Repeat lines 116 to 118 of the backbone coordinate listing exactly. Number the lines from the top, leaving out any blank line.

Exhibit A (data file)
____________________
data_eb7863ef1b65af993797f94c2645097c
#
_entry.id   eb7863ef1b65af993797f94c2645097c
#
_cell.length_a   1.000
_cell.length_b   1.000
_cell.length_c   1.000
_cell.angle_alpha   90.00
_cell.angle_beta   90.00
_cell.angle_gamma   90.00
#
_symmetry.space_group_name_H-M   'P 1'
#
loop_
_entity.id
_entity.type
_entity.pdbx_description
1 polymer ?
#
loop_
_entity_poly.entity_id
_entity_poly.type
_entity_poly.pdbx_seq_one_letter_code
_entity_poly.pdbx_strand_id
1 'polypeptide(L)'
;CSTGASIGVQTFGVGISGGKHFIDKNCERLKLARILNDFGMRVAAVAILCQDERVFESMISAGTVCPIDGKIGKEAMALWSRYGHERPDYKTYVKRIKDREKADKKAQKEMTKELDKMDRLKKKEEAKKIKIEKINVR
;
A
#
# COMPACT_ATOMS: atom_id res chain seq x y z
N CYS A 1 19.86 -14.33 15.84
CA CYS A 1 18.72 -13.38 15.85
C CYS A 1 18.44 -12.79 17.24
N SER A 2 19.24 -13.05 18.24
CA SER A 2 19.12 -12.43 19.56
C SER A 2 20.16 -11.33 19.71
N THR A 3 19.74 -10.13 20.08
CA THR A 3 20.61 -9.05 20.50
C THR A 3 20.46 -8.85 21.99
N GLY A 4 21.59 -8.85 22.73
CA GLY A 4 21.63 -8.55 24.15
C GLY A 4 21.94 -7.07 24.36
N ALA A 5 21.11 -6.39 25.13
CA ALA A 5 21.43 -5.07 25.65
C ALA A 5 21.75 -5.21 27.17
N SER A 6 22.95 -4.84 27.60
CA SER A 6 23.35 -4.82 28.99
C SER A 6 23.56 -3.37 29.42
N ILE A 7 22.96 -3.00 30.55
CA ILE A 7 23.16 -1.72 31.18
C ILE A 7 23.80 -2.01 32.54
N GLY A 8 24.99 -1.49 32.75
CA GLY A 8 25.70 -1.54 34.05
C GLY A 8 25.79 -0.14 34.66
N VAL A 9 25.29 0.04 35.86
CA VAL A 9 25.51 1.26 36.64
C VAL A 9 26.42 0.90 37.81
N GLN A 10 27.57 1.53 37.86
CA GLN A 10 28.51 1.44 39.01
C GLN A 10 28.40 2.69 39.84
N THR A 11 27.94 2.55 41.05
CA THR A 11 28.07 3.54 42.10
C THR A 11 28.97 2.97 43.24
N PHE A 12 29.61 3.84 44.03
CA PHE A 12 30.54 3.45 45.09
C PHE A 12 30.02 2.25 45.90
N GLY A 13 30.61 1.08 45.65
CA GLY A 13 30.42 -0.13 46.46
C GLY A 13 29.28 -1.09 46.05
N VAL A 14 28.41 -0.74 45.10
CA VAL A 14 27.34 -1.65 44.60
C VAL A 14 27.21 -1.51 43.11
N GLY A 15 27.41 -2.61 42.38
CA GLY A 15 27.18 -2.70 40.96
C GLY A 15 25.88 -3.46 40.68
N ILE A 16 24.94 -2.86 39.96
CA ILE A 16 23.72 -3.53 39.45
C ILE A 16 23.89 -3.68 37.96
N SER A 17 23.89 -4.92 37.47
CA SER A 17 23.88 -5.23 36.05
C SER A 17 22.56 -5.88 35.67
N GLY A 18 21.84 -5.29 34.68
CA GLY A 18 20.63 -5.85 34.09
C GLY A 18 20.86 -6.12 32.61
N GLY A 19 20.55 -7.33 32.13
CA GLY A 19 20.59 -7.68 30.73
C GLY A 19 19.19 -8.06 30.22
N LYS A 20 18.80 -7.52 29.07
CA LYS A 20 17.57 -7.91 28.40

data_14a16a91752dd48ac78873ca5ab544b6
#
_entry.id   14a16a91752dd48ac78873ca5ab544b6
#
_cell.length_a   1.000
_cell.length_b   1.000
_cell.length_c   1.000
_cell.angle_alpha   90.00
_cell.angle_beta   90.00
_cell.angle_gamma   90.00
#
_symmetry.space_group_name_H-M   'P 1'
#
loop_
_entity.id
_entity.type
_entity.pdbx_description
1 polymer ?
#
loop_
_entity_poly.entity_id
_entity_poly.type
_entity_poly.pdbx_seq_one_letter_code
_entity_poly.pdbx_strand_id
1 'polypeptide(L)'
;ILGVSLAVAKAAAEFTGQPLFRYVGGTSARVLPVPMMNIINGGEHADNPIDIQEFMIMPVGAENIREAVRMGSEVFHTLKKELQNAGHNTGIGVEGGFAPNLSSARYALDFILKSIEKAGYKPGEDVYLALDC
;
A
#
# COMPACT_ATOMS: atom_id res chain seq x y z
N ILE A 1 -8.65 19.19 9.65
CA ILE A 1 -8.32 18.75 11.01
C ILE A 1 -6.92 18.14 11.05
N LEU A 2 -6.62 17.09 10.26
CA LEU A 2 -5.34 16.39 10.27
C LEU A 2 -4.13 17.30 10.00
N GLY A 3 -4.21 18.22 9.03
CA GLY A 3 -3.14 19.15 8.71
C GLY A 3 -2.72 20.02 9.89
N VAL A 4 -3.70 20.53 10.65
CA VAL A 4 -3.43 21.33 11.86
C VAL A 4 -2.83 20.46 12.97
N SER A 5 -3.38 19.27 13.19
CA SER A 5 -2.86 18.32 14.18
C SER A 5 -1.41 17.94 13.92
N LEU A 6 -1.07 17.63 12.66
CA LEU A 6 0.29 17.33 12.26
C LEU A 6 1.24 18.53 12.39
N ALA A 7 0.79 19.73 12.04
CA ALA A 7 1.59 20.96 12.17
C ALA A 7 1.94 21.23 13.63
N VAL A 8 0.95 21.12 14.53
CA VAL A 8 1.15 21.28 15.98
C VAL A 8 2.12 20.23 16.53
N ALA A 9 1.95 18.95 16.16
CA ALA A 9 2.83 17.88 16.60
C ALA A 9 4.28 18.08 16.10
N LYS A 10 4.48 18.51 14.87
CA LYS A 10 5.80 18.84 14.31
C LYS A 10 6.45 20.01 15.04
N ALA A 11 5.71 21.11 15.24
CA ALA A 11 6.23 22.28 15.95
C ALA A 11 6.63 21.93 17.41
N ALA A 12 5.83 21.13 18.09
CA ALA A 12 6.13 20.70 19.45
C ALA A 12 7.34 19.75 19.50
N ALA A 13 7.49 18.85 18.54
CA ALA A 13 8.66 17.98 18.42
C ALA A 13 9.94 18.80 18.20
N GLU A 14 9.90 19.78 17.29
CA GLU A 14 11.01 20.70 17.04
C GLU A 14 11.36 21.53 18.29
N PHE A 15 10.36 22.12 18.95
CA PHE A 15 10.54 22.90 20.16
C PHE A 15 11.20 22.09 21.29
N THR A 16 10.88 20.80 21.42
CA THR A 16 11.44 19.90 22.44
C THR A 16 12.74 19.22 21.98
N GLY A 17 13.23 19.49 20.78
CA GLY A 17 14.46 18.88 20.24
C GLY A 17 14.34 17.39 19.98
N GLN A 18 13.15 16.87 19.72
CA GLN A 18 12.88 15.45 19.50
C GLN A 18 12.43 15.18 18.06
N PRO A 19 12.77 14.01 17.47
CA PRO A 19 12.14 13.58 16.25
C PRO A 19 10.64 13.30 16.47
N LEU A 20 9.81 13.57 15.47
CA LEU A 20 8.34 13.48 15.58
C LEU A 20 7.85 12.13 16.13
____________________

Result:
;
A
#